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Harrison A. Bronson

Justice of the Supreme Court

Appointed: 1918 - 1924

Justice Bronson was born in Nunica, Michigan, on November 19, 1873, where he received his early schooling. He moved to North Dakota and received a bachelor of arts degree from the University of North Dakota in 1894; a master of arts degree in Latin from the University of North Dakota in 1895; and a law degree from the University of Minnesota in 1901. He was admitted to practice in Minnesota and North Dakota in 1901 and started a practice in East Grand Forks, Minnesota. Within a short time, he moved to Grand Forks where he practiced until 1917. During this period he served in the State Senate from 1913 to 1917, then in 1917 and part of 1918 he served as an Assistant Attorney General. He was elected to the Supreme Court in the 1918 general election at age 45; however, he was also appointed to fill the vacancy created after the resignation of Justice Bruce in December 1918. He retired from the Bench when his term expired on December 31, 1924, after serving six years and one month. He then became Chief Counsel for the State Mill and Elevator; in addition, he carried on a private practice, lectured at the University of North Dakota School of Law, and authored four books in various areas of property law. Justice Bronson died April 22, 1947, at age 73.

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Luther E. Birdzell

Justice of the Supreme Court

Elected: 1917 - 1933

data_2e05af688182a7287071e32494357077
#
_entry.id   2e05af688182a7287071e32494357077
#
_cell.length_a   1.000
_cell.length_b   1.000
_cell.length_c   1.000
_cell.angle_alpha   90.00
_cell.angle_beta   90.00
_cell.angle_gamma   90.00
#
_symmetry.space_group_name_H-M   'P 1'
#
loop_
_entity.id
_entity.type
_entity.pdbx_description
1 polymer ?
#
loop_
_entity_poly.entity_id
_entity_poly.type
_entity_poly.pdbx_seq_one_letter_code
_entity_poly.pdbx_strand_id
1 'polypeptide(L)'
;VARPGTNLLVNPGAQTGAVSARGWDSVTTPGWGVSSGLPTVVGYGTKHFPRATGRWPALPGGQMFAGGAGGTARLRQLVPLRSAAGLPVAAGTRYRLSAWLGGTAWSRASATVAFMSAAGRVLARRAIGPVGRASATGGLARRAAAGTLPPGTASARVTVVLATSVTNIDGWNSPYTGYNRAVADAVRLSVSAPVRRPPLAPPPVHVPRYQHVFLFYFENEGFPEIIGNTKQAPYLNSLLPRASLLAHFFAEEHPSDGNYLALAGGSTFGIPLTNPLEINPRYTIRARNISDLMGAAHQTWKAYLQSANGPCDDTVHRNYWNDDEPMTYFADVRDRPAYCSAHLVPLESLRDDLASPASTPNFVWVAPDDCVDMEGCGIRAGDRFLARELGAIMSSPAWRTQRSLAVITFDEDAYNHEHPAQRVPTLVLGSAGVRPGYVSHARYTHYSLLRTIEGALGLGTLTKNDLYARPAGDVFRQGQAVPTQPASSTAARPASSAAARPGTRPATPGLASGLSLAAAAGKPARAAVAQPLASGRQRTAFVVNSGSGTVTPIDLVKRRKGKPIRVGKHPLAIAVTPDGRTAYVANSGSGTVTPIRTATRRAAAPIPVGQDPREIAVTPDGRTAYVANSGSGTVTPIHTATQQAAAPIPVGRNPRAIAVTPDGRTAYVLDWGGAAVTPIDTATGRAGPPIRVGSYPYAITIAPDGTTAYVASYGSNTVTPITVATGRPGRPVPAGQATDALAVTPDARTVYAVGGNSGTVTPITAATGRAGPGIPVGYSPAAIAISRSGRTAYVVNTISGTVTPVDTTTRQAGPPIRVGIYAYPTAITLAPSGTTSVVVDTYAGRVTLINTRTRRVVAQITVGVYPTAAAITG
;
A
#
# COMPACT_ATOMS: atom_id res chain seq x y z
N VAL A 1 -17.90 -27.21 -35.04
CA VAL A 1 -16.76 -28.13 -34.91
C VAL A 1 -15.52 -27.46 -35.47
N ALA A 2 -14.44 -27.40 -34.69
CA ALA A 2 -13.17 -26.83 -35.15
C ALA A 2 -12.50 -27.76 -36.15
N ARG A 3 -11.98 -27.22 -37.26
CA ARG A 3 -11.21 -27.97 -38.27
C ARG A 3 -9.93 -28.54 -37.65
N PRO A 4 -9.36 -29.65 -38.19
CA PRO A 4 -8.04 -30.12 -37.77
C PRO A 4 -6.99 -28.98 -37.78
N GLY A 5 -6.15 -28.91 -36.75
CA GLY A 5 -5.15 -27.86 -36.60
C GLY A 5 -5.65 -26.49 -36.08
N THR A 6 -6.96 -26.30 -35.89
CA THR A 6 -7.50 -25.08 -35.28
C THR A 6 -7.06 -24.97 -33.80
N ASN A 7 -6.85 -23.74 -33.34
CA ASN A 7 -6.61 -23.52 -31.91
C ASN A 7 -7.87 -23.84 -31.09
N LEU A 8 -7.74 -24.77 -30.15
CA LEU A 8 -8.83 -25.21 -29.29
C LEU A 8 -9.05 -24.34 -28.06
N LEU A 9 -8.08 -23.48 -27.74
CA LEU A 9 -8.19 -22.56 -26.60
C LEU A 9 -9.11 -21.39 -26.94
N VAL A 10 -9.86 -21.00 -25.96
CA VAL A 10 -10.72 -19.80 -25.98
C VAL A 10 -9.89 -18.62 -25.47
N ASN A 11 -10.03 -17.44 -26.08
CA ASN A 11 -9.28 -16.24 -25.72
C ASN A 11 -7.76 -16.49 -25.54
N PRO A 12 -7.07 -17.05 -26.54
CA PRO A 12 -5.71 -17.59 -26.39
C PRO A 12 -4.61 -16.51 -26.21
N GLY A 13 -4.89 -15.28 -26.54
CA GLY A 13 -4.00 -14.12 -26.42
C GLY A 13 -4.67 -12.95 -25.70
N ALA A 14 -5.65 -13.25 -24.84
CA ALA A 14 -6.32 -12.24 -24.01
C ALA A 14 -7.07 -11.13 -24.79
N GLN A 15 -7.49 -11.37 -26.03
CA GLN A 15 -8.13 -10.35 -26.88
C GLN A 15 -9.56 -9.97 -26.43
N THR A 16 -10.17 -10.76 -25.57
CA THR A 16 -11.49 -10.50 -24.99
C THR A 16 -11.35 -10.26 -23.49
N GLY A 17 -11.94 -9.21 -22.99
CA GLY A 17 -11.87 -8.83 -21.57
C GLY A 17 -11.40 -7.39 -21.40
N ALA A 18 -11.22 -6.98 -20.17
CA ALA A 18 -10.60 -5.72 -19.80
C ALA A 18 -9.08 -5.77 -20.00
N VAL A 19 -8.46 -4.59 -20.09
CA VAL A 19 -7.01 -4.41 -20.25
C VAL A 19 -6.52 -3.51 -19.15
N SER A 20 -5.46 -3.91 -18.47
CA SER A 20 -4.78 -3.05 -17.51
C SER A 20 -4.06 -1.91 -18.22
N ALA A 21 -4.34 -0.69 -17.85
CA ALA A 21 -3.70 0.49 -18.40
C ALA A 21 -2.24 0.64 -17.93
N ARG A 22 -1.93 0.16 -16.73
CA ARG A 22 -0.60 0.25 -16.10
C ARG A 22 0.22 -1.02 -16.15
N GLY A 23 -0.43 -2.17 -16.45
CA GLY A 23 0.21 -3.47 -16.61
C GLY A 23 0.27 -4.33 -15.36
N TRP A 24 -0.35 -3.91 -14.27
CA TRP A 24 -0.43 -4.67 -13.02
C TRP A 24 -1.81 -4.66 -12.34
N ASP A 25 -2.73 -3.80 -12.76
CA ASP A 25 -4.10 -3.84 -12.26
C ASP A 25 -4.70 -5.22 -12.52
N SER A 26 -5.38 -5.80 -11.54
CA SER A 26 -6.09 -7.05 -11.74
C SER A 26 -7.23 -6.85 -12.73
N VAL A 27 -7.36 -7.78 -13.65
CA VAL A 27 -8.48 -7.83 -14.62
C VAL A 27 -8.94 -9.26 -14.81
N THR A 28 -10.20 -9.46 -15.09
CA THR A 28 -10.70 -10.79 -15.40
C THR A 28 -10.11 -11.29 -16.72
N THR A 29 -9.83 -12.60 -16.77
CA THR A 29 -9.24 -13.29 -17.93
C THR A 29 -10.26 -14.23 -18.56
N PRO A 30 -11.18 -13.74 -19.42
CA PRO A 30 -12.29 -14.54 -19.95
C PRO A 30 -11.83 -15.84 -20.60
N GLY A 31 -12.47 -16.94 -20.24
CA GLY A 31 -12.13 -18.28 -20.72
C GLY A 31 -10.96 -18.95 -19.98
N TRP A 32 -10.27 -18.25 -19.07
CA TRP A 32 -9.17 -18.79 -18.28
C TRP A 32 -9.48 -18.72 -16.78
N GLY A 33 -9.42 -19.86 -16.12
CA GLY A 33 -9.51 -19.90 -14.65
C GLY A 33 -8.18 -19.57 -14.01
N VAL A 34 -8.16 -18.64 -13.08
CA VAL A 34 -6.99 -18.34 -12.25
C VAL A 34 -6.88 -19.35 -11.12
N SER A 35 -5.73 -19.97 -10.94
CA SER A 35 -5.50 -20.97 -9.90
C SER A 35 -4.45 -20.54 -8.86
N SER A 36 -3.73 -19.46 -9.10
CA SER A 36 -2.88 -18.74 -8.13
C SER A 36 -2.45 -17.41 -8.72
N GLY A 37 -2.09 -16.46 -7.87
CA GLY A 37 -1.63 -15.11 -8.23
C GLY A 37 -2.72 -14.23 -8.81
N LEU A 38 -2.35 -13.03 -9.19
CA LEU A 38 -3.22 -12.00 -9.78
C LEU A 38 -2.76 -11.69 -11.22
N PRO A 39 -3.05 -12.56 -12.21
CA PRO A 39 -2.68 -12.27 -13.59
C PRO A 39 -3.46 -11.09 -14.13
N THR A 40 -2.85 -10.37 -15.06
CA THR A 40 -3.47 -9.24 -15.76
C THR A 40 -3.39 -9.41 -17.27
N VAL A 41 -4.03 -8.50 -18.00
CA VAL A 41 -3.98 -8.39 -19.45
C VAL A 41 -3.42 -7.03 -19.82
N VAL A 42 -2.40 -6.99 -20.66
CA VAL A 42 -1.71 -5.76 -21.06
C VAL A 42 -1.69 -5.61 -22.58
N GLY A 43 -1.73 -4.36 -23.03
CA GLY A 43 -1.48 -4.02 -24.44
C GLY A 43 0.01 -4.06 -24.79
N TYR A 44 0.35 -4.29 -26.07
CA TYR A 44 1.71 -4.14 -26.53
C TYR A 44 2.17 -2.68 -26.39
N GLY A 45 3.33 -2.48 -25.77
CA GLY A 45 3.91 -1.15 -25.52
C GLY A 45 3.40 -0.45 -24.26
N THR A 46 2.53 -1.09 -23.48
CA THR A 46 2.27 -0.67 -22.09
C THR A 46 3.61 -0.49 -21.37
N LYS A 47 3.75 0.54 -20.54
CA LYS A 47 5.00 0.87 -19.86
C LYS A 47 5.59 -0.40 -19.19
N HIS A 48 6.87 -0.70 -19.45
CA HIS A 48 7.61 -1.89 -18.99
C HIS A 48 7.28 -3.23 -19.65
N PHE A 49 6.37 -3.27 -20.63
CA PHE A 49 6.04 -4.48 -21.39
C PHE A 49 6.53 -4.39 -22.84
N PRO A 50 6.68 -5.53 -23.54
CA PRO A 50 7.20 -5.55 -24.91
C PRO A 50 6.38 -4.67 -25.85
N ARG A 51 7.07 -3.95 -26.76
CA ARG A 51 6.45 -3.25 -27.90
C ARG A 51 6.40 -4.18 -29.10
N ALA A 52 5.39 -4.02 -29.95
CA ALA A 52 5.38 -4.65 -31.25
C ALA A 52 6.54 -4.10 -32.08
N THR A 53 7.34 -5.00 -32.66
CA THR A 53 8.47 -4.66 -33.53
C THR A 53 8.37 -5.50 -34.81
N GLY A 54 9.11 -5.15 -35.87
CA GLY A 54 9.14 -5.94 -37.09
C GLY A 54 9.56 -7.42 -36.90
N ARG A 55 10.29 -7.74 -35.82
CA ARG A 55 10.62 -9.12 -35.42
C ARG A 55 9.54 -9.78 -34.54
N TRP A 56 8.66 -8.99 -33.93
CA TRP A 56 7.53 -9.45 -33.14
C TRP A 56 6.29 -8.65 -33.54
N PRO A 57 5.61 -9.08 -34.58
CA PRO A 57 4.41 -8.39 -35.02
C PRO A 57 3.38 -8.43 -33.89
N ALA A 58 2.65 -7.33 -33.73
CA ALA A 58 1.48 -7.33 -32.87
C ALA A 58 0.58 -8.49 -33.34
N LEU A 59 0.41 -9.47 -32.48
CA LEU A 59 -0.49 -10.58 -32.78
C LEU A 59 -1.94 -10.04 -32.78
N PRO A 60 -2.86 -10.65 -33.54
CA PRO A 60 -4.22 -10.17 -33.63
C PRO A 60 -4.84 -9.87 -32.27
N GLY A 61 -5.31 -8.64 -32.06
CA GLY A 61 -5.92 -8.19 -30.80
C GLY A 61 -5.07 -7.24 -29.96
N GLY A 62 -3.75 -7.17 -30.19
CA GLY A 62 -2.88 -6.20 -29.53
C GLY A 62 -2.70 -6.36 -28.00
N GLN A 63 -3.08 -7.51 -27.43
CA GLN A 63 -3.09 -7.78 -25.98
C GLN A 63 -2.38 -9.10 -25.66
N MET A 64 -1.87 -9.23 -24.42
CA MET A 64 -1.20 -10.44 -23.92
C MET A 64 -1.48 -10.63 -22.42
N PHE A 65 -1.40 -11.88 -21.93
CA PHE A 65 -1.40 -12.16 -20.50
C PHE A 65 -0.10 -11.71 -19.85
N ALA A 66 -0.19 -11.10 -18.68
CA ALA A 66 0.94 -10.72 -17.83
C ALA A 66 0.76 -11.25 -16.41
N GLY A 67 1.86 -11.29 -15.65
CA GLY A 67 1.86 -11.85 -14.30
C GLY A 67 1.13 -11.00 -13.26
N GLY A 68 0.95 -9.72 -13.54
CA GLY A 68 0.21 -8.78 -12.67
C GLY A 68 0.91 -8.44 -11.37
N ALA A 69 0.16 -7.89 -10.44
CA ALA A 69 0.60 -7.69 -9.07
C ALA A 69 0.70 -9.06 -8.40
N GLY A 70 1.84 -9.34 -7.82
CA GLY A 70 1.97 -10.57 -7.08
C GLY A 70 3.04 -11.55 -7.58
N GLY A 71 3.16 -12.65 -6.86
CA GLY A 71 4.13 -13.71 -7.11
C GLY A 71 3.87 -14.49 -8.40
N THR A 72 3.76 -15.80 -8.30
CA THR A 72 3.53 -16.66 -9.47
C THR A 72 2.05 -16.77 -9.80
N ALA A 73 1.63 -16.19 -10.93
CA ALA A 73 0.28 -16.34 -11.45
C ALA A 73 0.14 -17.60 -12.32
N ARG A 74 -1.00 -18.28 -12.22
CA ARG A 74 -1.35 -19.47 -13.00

Justice Birdzell was born in St. Joseph, Illinois, on December 1, 1880. He received his elementary and secondary education in the Illinois school system. He received his law degree at the University of Illinois School of Law and practiced law in Chicago one year before coming to North Dakota. He taught at the University of North Dakota School of Law from 1904 until 1912. He left his teaching position to serve as North Dakota's first State Tax Commissioner from 1912 to 1914. He then returned to his teaching duties at the University until he defeated Justice Fisk for a position on the Supreme Court in the 1916 general election. Justice Birdzell assumed his position on the Court in January of 1917 at age 36 and was subsequently reelected in 1922 and 1928. After serving approximately 16 years and ten months on the Court, Justice Birdzell resigned on November 1, 1933, to assume the position of General Counsel for the Federal Deposit Insurance Corporation. During his career, he also served as Vice President and Senior Trust Officer of the Bank of America National Trust and Savings Association of San Francisco. Justice Birdzell died on February 23, 1973, at age 92.